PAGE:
The child then asked the two priests who attended the royal party, Widerin and Edwold, to baptize him and perform Holy Communion. Seeing as there was no baptismal font nearby, he directed the priests to a nearby bowl-shaped stone. The men were miraculously able to lift it and carry it to the meadow to use for the baptism.
Following the ceremony, Rumwold proceeded to give a lengthy sermon about the need for virtuous living to all those present. He finished by decreeing that after his death, his body should lay for one year at the place which would be called Sutton, for two years at a place to be named Brackley, before coming to his final resting place, which would be known as Buckingham.
None of these place-names existed at the time of Rumwold’s birth. Rumwold died, as he himself prophesied, on the third day of his life, the 3rd of November.
Fact or Fiction?
The details of the story are somewhat vague, which is partly why modern historians have discredited it as pure fiction. Rumwold’s parents are never named, and both the date and place of his birth are unclear.
Rumwold was supposedly born during Penda’s reign, which was between 626-655, and although some historians place his birth towards the beginning of Penda’s reign, it was more likely to be sometime during the 650s given what we know about the Christianization of Mercia.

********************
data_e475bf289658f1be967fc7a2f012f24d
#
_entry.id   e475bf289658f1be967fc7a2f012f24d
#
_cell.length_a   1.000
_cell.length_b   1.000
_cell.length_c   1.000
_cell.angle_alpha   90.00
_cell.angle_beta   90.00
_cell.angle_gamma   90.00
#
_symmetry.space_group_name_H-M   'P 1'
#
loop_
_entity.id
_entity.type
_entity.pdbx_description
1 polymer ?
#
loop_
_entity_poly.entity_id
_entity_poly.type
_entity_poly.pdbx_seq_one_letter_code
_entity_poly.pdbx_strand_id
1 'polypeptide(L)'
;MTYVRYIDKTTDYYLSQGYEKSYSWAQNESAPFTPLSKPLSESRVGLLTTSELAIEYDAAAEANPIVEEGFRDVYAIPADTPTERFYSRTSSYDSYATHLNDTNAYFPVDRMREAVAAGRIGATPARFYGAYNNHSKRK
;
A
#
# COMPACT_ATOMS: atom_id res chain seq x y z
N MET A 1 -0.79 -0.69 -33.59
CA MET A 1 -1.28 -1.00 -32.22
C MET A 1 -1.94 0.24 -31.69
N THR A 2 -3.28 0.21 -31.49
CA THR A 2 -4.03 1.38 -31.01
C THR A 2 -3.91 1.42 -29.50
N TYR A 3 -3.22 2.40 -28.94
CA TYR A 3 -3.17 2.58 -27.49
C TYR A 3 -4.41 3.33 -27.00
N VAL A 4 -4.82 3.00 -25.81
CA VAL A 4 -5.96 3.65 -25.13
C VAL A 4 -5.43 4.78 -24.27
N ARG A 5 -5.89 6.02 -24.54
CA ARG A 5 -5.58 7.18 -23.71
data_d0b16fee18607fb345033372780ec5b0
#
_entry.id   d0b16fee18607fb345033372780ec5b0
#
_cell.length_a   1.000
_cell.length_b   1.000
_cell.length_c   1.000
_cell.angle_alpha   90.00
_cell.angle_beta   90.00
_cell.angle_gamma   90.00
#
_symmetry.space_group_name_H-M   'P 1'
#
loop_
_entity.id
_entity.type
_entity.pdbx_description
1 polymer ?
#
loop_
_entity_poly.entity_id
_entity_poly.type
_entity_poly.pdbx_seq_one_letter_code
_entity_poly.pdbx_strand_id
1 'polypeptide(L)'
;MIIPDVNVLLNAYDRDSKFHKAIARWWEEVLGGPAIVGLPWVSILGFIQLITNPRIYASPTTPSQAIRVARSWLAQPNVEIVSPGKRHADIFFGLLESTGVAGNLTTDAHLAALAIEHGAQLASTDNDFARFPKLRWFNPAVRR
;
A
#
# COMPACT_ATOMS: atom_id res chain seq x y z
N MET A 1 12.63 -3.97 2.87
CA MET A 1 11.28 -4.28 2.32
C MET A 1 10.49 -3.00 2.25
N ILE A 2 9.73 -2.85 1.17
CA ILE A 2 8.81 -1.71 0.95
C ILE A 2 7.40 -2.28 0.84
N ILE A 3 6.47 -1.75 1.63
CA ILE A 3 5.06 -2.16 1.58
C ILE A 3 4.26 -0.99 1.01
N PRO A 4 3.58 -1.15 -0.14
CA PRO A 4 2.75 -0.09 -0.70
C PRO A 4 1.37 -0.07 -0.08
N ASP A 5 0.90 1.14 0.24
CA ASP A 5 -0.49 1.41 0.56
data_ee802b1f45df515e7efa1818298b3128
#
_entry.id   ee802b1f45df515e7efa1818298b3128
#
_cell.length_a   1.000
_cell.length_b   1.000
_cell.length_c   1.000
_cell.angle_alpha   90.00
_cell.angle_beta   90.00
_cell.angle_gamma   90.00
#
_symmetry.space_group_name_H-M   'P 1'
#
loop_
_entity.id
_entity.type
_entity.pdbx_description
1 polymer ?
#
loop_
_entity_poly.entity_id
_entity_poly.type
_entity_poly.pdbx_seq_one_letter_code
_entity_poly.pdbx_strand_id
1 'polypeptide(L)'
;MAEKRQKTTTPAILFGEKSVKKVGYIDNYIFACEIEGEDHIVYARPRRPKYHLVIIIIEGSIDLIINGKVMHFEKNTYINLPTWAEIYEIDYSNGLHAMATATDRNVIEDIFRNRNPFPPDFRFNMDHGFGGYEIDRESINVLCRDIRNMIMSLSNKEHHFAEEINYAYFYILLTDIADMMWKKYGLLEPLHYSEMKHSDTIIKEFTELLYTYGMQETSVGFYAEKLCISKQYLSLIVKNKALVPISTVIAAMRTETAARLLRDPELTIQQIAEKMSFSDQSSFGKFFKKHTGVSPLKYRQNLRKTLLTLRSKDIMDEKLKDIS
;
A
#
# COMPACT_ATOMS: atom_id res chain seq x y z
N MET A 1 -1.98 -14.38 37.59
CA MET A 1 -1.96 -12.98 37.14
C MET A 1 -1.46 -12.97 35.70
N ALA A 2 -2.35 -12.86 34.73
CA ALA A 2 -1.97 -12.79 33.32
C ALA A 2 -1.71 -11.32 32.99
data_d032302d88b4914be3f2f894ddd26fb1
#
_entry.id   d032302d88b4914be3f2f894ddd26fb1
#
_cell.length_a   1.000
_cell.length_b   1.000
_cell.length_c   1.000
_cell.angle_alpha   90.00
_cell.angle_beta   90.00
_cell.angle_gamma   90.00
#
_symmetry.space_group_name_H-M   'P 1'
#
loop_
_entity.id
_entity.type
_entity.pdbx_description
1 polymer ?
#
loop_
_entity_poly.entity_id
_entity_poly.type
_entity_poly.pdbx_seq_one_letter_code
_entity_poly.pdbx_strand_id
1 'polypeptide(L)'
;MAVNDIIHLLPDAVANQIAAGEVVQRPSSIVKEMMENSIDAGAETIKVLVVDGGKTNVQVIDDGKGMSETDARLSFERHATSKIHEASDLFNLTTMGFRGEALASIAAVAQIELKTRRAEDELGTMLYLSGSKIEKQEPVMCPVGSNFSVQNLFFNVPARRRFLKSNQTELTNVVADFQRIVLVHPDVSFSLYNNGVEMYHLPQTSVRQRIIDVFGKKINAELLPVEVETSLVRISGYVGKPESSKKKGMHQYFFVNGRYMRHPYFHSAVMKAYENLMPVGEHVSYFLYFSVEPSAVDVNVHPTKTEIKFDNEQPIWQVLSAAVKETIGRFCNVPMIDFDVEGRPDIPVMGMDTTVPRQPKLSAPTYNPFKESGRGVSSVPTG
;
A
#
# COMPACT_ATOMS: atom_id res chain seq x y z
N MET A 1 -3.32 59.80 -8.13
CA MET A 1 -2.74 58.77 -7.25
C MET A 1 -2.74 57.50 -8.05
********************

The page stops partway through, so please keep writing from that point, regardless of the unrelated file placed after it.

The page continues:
The hagiography states Penda became a Christian before Rumwold’s birth. This timeline is consistent with the most likely candidate for Rumwold’s father, Ethelwald, who was the son of Oswald of Northumbria. When his uncle Oswy ascended the throne upon Oswald’s death in 642, Ethelwald sought Penda’s protection in Mercia where he very likely married one of Penda’s daughters.
King Penda of Mercia, Worcester Cathedral (Violetriga / CC BY-SA 3.0)
The only marriage recorded between a king of Northumbria and a daughter of Penda is that of Alchfrid, son of Oswy, and Cyneburga in the early 650s. As a result, many historians have named the pair as Rumwold’s parents, but this is highly unlikely to be true.
Alchfrid was a Christian king, and Rumwold’s father is said to have been a pagan king. In fact, the story of his life says that Penda’s daughter, a devout Christian, refused to enter her new husband’s bed until he converted to Christianity.